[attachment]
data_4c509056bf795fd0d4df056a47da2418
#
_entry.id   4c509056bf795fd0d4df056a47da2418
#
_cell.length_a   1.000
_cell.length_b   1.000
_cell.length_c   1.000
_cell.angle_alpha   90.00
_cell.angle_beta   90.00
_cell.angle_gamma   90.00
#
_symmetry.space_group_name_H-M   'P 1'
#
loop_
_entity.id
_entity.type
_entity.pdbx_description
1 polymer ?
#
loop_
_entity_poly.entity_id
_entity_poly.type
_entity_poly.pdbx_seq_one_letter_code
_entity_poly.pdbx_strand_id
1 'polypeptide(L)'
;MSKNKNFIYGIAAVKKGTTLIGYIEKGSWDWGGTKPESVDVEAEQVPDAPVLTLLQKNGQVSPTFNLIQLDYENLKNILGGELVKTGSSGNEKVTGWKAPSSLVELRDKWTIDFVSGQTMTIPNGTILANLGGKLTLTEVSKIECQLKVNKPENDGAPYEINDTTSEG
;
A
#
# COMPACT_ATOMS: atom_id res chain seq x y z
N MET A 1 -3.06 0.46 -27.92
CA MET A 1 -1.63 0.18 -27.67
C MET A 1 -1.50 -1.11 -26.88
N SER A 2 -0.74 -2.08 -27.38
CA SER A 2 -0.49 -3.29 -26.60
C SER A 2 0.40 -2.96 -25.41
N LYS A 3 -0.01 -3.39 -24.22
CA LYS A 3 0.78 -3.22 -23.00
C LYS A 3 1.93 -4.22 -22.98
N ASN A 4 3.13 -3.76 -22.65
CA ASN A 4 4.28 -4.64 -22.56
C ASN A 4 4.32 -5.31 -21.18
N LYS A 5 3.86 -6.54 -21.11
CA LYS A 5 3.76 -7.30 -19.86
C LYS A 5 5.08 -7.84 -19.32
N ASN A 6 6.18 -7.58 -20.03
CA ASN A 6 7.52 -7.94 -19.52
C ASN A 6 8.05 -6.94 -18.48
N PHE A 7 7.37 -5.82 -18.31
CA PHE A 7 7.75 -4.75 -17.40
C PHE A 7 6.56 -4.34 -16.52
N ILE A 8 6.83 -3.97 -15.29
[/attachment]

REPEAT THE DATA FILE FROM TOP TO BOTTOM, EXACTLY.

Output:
data_4c509056bf795fd0d4df056a47da2418
#
_entry.id   4c509056bf795fd0d4df056a47da2418
#
_cell.length_a   1.000
_cell.length_b   1.000
_cell.length_c   1.000
_cell.angle_alpha   90.00
_cell.angle_beta   90.00
_cell.angle_gamma   90.00
#
_symmetry.space_group_name_H-M   'P 1'
#
loop_
_entity.id
_entity.type
_entity.pdbx_description
1 polymer ?
#
loop_
_entity_poly.entity_id
_entity_poly.type
_entity_poly.pdbx_seq_one_letter_code
_entity_poly.pdbx_strand_id
1 'polypeptide(L)'
;MSKNKNFIYGIAAVKKGTTLIGYIEKGSWDWGGTKPESVDVEAEQVPDAPVLTLLQKNGQVSPTFNLIQLDYENLKNILGGELVKTGSSGNEKVTGWKAPSSLVELRDKWTIDFVSGQTMTIPNGTILANLGGKLTLTEVSKIECQLKVNKPENDGAPYEINDTTSEG
;
A
#
# COMPACT_ATOMS: atom_id res chain seq x y z
N MET A 1 -3.06 0.46 -27.92
CA MET A 1 -1.63 0.18 -27.67
C MET A 1 -1.50 -1.11 -26.88
N SER A 2 -0.74 -2.08 -27.38
CA SER A 2 -0.49 -3.29 -26.60
C SER A 2 0.40 -2.96 -25.41
N LYS A 3 -0.01 -3.39 -24.22
CA LYS A 3 0.78 -3.22 -23.00
C LYS A 3 1.93 -4.22 -22.98
N ASN A 4 3.13 -3.76 -22.65
CA ASN A 4 4.28 -4.64 -22.56
C ASN A 4 4.32 -5.31 -21.18
N LYS A 5 3.86 -6.54 -21.11
CA LYS A 5 3.76 -7.30 -19.86
C LYS A 5 5.08 -7.84 -19.32
N ASN A 6 6.18 -7.58 -20.03
CA ASN A 6 7.52 -7.94 -19.52
C ASN A 6 8.05 -6.94 -18.48
N PHE A 7 7.37 -5.82 -18.31
CA PHE A 7 7.75 -4.75 -17.40
C PHE A 7 6.56 -4.34 -16.52
N ILE A 8 6.83 -3.97 -15.29